>+  nsIFrame *hit;
>+  nsPoint tmp;

Move declarations to first use?  Eg move the decl of tmp down to where the
MoveTo is right now?

>+        if (lineArea.Contains(tmp)) {

Again, this block is identical to the one in the "no cursor" case...

>+    PRBool nonDecreasingYs = PR_TRUE;

I really wonder whether we can pull the logic for all this out into a function
that will get that inner bit (the part starting with if
(lineArea.Contains(tmp)) as a function pointer param or something.... I guess
that's hard because here we actually need to return a value.  <sigh>.

>Index: layout/html/base/src/nsBlockFrame.h

>+  // Get the lines containing y-coord 'y', or nsnull if you must search
>+  // all lines. If nonnull is returned then we guarantee that the lines'
>+  // combinedArea.ys and combinedArea.yMosts are non-decreasing.
>+  nsLineBox* GetFirstLineContaining(nscoord y);

Comment should probably say "Get the first line containing..."

r+sr=bzbarsky with the changes to factor out shared code and other nits
Attachment #143083 - Flags: superreview?(dbaron)
Attachment #143083 - Flags: superreview+
Attachment #143083 - Flags: review?(dbaron)
Attachment #143083 - Flags: review+
One other thing.  The line

>+const int MIN_LINES_NEEDING_CURSOR = 20;

In that patch is inside a DEBUG ifdef.  I don't think you want that.  I _do_
think you want to make that a static const int, though.
> I assume there is no really good reason to wrap all that in a check that
> nonDecreasingYs is still true since in most cases it _will_ be true and all
> that is pretty cheap, right?

That's my guess.

> This seems to assume that "y" is within the YMost of one of our lines (hence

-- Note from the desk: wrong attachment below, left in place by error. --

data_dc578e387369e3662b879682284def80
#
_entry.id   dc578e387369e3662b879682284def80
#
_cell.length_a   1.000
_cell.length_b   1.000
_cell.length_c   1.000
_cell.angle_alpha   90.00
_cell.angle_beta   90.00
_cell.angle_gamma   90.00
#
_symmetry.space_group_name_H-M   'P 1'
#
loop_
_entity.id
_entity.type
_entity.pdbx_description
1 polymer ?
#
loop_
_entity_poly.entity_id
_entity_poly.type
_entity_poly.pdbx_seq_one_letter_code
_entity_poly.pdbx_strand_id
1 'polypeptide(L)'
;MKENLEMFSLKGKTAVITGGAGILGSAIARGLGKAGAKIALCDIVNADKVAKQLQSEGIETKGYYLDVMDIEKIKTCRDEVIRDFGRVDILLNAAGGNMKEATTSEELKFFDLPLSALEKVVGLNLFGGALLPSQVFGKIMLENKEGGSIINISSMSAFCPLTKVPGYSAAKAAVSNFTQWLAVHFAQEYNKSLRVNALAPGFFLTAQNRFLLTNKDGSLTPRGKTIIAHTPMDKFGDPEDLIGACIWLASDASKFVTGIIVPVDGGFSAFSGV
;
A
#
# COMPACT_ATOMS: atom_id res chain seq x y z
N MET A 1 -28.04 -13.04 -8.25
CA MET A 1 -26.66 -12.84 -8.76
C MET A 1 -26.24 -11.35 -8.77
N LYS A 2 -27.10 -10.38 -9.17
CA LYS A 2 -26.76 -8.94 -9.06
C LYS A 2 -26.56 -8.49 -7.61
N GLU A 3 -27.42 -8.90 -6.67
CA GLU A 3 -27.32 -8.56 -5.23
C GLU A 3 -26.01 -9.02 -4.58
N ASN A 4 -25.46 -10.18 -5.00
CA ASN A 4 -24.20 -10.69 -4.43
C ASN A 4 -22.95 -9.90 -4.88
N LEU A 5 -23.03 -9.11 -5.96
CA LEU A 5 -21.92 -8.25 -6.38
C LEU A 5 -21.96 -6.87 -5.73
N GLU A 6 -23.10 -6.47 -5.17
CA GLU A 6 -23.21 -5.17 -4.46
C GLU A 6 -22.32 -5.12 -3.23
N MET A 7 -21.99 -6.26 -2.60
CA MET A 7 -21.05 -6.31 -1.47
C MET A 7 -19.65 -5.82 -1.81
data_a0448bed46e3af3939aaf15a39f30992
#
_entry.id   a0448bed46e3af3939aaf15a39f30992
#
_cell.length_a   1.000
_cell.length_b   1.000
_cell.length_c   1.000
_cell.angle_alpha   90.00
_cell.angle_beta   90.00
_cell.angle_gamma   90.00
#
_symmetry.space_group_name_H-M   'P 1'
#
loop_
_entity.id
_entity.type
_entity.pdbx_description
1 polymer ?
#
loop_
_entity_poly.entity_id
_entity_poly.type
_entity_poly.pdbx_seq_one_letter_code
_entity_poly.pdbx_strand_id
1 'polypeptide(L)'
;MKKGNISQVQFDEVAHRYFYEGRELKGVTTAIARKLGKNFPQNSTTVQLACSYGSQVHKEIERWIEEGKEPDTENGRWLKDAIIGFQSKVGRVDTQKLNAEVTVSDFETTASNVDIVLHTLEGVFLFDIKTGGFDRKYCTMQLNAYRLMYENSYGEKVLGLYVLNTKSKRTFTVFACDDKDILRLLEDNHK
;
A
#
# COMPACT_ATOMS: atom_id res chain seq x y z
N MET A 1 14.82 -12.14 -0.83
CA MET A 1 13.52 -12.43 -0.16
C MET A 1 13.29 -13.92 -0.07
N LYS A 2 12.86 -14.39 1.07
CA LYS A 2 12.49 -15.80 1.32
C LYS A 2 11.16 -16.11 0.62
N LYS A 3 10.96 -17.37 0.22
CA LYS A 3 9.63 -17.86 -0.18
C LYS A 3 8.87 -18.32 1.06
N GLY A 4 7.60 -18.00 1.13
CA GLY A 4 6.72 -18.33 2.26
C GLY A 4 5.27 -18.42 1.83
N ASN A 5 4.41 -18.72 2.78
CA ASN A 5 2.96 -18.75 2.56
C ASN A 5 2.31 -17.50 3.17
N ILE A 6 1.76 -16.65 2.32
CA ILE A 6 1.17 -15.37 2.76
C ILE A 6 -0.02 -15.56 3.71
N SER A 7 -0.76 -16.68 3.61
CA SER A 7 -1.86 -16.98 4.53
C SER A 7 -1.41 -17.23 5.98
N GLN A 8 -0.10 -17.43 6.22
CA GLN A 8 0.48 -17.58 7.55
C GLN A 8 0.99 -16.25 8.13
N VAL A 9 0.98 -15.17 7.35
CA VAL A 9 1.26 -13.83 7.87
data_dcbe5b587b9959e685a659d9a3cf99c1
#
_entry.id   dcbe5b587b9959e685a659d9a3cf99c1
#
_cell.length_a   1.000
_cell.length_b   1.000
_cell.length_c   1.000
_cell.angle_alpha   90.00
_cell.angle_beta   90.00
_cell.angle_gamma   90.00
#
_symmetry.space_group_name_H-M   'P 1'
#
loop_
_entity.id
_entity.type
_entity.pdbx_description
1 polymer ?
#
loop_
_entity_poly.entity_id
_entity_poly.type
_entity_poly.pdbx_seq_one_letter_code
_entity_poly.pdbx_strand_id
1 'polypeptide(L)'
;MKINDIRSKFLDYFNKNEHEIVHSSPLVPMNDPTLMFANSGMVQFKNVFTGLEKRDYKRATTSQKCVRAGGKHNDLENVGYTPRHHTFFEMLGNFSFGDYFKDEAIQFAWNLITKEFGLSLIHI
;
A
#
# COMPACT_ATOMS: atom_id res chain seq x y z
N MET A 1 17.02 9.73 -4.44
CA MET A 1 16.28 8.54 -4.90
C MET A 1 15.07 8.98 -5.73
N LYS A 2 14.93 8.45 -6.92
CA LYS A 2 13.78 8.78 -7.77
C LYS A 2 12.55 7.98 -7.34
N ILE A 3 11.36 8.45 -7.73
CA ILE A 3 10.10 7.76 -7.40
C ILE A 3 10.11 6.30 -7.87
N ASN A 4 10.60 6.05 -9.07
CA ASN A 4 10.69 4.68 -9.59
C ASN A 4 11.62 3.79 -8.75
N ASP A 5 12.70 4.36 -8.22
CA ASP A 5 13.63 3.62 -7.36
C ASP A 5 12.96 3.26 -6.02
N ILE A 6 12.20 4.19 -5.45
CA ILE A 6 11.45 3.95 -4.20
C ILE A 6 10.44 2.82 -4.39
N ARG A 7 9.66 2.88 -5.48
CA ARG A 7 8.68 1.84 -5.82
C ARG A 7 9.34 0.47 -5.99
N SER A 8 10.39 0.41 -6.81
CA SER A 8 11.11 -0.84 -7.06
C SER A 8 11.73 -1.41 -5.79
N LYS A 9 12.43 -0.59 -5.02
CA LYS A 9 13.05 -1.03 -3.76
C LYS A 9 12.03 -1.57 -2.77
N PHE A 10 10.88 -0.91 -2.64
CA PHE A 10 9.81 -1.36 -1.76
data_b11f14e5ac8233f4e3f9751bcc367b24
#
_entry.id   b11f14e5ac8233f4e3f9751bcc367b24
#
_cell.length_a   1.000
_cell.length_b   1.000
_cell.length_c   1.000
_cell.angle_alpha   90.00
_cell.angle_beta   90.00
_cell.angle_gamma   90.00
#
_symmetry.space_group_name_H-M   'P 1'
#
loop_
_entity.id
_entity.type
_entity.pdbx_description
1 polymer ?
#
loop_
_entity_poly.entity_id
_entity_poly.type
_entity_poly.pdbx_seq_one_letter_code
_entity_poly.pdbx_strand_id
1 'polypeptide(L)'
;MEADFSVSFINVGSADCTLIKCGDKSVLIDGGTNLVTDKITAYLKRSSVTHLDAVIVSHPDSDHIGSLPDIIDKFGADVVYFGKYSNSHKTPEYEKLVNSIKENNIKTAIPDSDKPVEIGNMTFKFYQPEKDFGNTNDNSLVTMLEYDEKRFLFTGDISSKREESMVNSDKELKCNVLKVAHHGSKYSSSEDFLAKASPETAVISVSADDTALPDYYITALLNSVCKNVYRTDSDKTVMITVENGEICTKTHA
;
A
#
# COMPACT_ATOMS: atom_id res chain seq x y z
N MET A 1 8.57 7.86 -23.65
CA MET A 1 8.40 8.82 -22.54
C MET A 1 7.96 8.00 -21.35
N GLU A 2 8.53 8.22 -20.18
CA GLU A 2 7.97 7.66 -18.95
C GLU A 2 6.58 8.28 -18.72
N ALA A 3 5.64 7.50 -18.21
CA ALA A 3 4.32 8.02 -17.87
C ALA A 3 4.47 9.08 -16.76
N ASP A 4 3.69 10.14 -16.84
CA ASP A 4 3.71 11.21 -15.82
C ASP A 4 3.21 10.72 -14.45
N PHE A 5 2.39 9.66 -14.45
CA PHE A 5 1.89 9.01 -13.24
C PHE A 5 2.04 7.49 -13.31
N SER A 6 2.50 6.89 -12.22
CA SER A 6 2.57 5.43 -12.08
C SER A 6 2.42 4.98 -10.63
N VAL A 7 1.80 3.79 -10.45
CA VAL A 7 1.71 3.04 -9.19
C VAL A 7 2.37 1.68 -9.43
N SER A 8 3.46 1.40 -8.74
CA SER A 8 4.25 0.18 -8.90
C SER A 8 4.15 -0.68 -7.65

> that it's in our rect).  We should probably assert that up front.

That's not necessarily true (e.g., a DIV with CSS width and height but a small
number of small lines), but it doesn't matter. If y is below the YMost of the
last line, we'll leave the cursor at the last line and return that. The loops
that use the cursor will still work fine. I'll comment GetFirstLineContaining to
indicate that sometimes it may return the last line even if that line doesn't
contain the y.

> I really wonder whether we can pull the logic for all this out into a function
> that will get that inner bit (the part starting with if
> (lineArea.Contains(tmp)) as a function pointer param or something.... I guess
> that's hard because here we actually need to return a value.  <sigh>.

Yeah, that's a bit of a hassle. Also lots of parameters need to be threaded
down into the enclosed code. My inline functions that I created to extract the
common inner code are PaintLine with 8 parameters and GetFrameFromLine with 6

I'll attach the patch for checkin.
roc, see comment 66....
Oops, thanks for that catch. Fix checked in :-)
Closed: 20 years ago
Resolution: --- → FIXED